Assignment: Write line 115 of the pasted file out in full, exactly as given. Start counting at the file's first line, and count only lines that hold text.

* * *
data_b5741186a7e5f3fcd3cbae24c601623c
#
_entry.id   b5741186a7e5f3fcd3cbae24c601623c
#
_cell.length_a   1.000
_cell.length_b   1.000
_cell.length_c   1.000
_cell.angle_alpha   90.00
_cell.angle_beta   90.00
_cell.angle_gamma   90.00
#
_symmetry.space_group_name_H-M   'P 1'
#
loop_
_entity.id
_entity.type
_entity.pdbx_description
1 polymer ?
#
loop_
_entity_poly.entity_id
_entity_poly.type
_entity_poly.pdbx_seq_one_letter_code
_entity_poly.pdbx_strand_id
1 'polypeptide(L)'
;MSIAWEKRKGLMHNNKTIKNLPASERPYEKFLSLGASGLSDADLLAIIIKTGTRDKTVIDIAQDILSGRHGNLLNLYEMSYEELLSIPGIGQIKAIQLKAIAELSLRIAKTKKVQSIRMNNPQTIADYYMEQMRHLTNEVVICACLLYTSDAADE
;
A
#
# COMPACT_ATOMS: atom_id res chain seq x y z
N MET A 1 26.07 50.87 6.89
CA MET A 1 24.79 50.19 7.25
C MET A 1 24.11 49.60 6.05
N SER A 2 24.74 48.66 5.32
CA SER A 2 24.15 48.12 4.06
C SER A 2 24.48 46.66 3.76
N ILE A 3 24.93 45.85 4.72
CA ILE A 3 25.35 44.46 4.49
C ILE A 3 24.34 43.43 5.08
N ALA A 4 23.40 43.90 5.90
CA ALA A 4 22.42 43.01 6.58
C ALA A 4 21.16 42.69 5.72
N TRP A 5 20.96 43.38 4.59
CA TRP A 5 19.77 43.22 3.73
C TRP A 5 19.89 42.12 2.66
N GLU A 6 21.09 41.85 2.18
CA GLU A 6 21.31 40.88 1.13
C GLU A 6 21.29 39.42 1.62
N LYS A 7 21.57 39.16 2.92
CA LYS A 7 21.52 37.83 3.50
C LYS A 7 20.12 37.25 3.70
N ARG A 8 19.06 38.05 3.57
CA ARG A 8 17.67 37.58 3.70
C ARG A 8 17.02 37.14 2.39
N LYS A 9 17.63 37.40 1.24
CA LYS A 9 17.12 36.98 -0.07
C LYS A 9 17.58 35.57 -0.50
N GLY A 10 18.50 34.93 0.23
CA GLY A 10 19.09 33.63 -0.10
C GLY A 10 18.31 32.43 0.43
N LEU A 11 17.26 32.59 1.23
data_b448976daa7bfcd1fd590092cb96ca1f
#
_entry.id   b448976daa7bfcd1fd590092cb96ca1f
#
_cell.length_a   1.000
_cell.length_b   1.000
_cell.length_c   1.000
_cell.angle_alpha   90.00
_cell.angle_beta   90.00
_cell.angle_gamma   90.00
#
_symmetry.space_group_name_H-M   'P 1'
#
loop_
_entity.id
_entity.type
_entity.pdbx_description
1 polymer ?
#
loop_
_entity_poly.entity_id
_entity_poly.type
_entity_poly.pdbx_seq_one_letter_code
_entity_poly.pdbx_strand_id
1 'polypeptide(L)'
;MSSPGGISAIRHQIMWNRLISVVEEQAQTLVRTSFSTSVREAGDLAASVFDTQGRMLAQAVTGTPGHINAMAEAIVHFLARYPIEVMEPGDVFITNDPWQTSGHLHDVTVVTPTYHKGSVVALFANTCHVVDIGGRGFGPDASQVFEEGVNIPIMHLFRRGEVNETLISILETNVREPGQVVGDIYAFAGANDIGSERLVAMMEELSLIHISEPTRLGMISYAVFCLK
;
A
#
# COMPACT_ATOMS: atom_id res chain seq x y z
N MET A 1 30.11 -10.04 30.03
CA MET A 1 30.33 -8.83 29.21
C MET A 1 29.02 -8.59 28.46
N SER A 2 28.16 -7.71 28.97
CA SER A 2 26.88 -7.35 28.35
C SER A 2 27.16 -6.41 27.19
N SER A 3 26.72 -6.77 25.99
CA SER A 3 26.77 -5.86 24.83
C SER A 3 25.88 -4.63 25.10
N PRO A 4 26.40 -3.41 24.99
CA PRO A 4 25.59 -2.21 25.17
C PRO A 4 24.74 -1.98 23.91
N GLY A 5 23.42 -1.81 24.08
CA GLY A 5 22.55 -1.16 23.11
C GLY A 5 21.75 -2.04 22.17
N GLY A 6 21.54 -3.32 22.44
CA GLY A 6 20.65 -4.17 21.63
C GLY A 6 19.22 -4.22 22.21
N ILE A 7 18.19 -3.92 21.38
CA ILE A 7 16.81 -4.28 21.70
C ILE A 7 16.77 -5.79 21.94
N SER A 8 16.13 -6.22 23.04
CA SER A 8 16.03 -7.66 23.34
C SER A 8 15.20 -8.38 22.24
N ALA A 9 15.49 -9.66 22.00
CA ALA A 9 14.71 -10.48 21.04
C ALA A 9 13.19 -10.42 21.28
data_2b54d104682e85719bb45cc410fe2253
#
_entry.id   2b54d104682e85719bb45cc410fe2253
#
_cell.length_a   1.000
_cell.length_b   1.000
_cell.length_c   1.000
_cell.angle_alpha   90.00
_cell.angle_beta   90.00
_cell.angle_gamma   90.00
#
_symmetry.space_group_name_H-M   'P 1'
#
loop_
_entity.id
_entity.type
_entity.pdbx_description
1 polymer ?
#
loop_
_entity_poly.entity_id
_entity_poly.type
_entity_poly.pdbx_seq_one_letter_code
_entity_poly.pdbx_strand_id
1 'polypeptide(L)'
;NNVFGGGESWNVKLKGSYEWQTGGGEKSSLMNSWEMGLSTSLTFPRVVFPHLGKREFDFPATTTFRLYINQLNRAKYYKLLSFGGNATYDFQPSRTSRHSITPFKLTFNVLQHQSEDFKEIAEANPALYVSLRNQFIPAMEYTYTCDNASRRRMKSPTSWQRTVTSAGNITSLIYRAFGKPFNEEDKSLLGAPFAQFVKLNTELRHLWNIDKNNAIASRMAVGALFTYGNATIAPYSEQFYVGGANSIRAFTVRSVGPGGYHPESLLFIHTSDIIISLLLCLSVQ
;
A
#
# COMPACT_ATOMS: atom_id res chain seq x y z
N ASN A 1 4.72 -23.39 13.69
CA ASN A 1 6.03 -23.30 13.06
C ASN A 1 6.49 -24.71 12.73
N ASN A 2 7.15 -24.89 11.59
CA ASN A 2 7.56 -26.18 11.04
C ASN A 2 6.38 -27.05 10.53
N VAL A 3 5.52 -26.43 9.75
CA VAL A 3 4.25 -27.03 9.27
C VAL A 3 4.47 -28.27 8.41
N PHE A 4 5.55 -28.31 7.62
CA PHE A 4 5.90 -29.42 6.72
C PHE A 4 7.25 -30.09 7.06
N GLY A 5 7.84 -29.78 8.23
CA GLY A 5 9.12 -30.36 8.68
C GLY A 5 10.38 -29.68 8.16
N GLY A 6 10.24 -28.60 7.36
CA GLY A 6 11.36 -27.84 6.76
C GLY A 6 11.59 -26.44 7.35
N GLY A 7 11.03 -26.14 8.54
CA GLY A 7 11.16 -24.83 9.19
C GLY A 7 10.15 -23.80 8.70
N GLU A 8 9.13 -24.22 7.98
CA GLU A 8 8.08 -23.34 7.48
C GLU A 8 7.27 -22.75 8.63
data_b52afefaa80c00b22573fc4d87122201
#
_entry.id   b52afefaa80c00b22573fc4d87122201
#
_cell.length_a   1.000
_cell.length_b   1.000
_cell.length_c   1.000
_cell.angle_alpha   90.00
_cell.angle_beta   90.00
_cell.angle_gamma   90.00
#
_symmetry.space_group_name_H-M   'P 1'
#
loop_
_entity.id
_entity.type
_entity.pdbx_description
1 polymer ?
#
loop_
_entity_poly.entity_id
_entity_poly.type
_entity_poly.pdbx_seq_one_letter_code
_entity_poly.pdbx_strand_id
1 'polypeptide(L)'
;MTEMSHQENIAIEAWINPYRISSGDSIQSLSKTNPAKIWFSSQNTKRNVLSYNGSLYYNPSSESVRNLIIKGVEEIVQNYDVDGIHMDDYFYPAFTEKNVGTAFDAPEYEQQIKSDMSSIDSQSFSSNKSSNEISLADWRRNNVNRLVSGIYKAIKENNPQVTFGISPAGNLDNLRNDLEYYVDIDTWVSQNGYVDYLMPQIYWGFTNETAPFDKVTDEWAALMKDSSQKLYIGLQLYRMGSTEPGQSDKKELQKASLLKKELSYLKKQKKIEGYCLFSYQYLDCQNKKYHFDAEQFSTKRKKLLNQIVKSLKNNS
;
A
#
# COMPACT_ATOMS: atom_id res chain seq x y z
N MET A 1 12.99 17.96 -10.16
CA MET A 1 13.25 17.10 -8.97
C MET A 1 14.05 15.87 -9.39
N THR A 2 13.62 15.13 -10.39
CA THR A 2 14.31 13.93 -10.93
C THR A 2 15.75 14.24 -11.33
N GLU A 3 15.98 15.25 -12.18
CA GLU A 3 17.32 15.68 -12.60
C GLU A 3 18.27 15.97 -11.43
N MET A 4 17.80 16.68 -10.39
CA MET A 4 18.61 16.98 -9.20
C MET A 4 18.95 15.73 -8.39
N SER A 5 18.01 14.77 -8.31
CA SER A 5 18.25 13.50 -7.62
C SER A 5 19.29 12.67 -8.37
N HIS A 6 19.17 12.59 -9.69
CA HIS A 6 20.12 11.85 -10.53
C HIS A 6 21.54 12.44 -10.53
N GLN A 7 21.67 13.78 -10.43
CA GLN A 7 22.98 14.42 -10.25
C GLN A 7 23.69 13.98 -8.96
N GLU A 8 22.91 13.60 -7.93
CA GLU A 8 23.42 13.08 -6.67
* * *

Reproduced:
C SER A 8 15.20 -8.38 22.24